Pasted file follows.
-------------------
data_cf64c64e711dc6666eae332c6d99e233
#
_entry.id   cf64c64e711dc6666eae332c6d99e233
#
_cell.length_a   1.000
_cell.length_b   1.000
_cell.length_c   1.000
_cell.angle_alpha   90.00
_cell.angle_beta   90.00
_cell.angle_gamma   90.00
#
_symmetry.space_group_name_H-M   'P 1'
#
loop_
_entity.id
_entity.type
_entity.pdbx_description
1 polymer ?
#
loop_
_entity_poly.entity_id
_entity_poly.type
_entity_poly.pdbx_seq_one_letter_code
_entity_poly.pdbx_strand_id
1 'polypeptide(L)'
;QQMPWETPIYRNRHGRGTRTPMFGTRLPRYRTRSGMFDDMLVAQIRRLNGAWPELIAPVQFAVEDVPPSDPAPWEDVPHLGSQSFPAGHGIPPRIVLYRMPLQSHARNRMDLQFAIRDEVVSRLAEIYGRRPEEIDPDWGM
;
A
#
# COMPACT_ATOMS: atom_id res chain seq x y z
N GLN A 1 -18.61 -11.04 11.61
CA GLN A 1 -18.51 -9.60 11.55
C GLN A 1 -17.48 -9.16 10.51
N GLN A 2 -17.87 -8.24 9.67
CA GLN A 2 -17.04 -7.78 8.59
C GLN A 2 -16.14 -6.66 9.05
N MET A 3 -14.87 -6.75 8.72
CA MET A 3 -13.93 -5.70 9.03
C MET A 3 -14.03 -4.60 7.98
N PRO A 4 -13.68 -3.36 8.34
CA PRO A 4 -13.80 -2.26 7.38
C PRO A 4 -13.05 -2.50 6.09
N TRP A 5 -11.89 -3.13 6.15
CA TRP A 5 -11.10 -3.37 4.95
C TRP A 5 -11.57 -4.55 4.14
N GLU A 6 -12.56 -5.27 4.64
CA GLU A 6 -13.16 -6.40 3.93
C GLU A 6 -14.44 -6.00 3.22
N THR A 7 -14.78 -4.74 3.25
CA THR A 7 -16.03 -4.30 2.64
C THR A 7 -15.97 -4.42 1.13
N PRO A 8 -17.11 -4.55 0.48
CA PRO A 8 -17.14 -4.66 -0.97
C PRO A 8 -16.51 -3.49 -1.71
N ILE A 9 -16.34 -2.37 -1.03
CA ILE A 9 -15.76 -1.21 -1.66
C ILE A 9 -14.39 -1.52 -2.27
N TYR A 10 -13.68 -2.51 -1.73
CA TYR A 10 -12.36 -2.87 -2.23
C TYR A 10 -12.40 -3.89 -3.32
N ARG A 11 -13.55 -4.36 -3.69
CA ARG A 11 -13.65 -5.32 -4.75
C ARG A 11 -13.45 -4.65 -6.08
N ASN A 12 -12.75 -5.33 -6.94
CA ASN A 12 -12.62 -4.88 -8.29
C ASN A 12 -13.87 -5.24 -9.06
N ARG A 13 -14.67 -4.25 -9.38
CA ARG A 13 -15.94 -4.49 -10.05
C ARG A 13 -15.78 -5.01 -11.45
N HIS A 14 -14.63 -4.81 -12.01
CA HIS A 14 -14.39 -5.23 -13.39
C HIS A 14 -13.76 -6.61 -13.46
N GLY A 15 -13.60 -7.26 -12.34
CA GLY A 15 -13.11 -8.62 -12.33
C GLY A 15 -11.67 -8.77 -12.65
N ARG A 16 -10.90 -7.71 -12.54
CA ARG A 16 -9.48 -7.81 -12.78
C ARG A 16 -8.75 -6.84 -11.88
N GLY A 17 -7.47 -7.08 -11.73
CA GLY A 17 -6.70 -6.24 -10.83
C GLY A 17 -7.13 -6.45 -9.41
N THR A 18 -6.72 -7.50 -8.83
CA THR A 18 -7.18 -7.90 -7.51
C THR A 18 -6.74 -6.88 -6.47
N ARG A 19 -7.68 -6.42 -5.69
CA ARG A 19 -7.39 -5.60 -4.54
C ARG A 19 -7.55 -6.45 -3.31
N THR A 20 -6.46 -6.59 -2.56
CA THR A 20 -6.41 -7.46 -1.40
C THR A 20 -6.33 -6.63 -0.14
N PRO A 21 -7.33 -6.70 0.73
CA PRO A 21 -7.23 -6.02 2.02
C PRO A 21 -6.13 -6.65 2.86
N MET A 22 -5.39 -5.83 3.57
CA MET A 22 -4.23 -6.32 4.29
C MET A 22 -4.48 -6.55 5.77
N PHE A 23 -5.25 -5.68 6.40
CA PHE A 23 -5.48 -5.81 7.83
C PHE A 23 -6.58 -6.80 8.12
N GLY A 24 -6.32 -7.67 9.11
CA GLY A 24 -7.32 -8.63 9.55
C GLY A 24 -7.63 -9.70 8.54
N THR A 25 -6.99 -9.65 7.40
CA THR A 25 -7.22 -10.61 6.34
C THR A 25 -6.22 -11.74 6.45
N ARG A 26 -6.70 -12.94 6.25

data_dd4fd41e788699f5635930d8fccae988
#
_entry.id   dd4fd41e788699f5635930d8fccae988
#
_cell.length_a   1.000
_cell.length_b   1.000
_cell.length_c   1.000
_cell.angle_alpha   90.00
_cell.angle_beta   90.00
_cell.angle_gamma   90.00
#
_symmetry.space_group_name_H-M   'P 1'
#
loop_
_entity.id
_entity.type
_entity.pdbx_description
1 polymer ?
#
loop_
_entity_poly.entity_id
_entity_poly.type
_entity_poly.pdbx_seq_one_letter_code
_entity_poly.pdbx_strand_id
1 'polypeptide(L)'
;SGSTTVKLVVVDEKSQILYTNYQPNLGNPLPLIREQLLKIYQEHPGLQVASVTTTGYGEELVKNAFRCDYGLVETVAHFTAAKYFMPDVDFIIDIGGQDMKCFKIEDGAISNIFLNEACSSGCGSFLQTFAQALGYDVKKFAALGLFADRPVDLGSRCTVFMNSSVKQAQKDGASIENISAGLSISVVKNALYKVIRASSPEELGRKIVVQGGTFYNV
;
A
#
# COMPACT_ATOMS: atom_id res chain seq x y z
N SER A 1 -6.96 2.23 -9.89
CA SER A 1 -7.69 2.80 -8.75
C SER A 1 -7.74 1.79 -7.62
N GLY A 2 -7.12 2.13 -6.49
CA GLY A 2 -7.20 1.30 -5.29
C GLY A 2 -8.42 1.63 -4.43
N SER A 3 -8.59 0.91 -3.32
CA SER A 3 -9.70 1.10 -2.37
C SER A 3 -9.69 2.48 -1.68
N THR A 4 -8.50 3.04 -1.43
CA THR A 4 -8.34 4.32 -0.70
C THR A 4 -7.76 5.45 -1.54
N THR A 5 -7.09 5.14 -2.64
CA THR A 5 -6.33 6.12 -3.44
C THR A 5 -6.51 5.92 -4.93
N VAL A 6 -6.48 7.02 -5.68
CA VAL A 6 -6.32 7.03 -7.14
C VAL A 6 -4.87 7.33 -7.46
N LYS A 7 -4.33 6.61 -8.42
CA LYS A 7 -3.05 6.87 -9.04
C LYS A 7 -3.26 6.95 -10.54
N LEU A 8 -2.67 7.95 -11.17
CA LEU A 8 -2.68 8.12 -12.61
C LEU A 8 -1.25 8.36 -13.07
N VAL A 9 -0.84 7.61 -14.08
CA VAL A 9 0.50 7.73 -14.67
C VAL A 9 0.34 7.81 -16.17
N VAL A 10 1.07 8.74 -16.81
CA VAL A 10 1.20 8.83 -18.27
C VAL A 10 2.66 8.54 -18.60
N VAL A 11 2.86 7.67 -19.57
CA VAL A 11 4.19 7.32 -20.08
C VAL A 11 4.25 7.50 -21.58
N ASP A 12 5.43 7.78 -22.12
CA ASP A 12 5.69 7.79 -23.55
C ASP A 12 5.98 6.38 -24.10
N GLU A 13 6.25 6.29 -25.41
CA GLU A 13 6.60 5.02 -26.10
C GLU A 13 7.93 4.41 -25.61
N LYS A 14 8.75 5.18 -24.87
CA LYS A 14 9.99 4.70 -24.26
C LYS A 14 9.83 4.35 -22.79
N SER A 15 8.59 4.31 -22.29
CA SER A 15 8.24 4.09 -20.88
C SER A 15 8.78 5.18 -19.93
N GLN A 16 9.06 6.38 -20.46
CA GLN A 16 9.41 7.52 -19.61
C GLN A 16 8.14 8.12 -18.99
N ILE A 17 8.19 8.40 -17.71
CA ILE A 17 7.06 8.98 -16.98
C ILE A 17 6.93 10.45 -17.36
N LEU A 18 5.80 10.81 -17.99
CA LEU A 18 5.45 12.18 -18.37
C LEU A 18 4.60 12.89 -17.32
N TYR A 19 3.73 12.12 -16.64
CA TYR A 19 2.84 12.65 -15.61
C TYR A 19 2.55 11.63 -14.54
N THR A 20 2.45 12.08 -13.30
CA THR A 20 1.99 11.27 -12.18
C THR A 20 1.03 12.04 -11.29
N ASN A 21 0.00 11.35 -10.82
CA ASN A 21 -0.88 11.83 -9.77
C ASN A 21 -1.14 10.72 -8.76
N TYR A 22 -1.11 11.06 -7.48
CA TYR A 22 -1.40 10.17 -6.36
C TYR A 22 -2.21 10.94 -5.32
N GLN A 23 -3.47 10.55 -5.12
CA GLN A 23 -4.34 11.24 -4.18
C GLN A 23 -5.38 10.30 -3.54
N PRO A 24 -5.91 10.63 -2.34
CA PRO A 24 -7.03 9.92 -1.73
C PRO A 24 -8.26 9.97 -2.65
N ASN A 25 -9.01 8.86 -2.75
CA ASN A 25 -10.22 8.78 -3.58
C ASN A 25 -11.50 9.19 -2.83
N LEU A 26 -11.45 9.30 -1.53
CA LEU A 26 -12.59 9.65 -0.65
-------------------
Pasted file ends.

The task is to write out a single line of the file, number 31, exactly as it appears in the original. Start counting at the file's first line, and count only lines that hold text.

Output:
N GLN A 1 -18.61 -11.04 11.61